No Boston PubCon 2007?

Okay, so I’m going to guess and say that it looks like there will be no PubCon in Boston this year. I know that the Boston PubCon is not really an annual event like the Las Vegas PubCon, but I went to the Boston PubCon last year. I really enjoyed it, and I was hoping there would be another one this year.

Last year’s was in April though, and I remember that by February it had been announced. Now that we are in February, and it has not been announced yet, I don’t think it will be unless they are planning it for sometime later than April. With the big one most likely being in Vegas again in the fall, I don’t think it will happen. I imagine that Webmaster World will be putting all their energy into that one. Well, maybe I will go to that one this year since it is supposed to be the best one.

I wrote about my experience at Boston PubCon last year, here.

Boston PubCon 2006: Day 3

Okay, the third and final day of Boston PubCon 2006 was a bust. Here’s why. Rather and stay and go to the PubCon I decided to leave and go home. This makes it a pretty worthless day to me. I didn’t know that Thursday’s PubCon was at an actual pub 2 miles from the conference center. I debated on going and not going, and in the end I decided to just head to the airport and get ready to go home.

I scheduled a late flight home on Thursday so that I would be able to attend the last event. That was before I learned that it was not at the convention center. When I calculated how much time I needed to get to the airport and catch a 5PM flight, I realized I would only have an hour at the pub. I decided that it was not worth it, to risk having to hurry to catch my plane for an hour at the pub. It turned out to be a good decision.

When I checked out of my room and left for lunch, I checked on getting an airport shuttle at the concierge’s desk upon my return to the hotel. She said that they show up every hour on the hour. I had just missed the last one, so I would have to wait until 2PM to catch the next one. If I had gone to the pub and gotten back to the hotel after 3PM and missed the shuttle, I would have risked being late and missing the plane. So in the end, I was glad of my decision.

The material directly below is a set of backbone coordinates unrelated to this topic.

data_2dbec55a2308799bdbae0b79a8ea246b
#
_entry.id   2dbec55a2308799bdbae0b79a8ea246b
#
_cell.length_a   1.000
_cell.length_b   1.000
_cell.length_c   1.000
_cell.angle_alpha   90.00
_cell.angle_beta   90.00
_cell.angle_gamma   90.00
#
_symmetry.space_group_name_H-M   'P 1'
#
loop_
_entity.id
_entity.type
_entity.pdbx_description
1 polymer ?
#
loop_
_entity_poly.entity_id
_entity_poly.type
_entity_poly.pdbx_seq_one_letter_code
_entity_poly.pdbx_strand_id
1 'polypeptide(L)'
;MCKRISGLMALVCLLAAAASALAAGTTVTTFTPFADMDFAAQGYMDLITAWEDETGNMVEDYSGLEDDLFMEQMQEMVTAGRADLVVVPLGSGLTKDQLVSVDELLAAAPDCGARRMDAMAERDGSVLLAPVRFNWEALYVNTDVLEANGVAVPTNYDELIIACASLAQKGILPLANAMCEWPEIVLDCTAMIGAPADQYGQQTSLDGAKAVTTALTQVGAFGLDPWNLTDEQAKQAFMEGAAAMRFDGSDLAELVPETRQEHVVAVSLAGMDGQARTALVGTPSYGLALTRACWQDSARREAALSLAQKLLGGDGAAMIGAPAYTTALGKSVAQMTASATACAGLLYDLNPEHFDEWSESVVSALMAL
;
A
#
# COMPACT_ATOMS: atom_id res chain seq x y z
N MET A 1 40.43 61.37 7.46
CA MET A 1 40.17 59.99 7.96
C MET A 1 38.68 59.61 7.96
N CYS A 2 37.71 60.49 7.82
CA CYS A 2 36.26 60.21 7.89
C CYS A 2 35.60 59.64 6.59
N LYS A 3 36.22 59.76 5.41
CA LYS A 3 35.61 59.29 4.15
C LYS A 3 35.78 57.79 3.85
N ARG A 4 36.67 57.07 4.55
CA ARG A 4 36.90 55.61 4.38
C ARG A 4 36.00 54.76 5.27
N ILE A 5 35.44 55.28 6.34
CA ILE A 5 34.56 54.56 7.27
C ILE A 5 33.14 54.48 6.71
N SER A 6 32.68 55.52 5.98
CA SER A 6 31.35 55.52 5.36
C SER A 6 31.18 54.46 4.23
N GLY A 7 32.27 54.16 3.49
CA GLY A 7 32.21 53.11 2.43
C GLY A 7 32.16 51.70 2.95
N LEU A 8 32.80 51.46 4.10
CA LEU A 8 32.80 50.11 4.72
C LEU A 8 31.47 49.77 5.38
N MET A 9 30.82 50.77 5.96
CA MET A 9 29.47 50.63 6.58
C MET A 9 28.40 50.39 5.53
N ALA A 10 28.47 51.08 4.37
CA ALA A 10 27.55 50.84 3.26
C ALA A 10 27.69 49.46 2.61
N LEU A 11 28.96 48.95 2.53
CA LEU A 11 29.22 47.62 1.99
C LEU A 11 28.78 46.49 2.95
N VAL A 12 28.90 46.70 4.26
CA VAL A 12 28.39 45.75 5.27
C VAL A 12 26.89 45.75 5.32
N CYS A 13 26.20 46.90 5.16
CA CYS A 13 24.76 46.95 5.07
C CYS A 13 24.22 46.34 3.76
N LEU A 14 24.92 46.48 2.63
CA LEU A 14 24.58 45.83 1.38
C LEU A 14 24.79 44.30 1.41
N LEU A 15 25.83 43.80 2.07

I am dissappointed that I had to miss it though. In the end, I don’t see how anyone trying to catch a late flight can do it and still go to the pub. I would recommend to Brett Tabke that they change this. If not, I will only plan to go the first 2 days of the conference the next time I go to a PubCon.

Boston PubCon 2006: Day 2

Alright, this post is 2 weeks late, but I have been busy since getting back from the con. The second day’s sessions were even better than the first day, I thought. So, overall I enjoyed the second day the most. Here is a rundown of the sessions.

The first morning session was the Super Bloggers of Search with Matt Cutts, Rob Scoble and Jeremy Zawodny. The panel was asked to talk first about the future of blogging and then about corporate blogging. One thing I noticed is that the panelists mentioned Bloglines and Technorati several times. I use those services rarely, but I think that says a lot about their popularity and significance.

Matt Cutts talked about how, for him, blogging helps make you more transparent and allows for good feedback. Jeremy Zawodny said that feedback comes through e-mail as well as blog comments, so not all of it is seen by the public. He talked about how blogging about Google Finance and Yahoo Finance allowed him an opportunity to meet with the new head of Yahoo Finance and talk about new plans for the service.

The bloggers were asked which platform they use, and it was interesting to note that none of them use their own companies’ blogging platforms. Matt Cutts and Robert Scoble both use WordPress. Matt said that he uses it over Blogger because of the ability to use categories with WordPress. Overall, it was a very interesting session.

Next, I went to the Public Relations session, which was also very interesting. The panelists were Lee Odden, Lawrence Coburn, Robin Liss and David McInnis. I think Odden and McInnis had the most interesting presentations. Odden basically outlined his companies strategy for using online PR for his clients. David McInnis works for PRWeb and talked about the services current features as well as some new ones they added recently. One thing that Odden and McInnis both said was that you should issue at least one press release a month. This is because the news search engines run on a 28 day cycle, so they drop press releases after 28 days.

The third session of the day was another Link Building session. Panelists were Mike Grehan, Jim Boykin, Bill Hartzer and Eric Ward. Jim Boykin gave a presentation about how his company will go about building links for his clients. It was very interesting, but he asked bloggers in the room not to post the information publicly. Overall, it was a very good session, but it was kind of an overview of stuff I already knew.

One thing I heard several speakers say is be careful about linking between sites on the same IP address. Search engines will look at that as an attempt to cheat the system because those sites are usually owned or run by the same company.

Eric Ward gave the best presentation here. He said that he builds links without the search engines in mind. Eric asked the question if there were no search engines, would you still want that link? To me, that is a very important idea to keep in mind when building links. Many of the speakers repeated the idea that is the quality of the link that matters, not the quantity. Another thing that Eric said was that you should try to get links from different top level domains. This means that instead of getting links from only .com’s, they should be from other sources as well, such as .gov’s and .edu’s. Overall, it was a very informative session.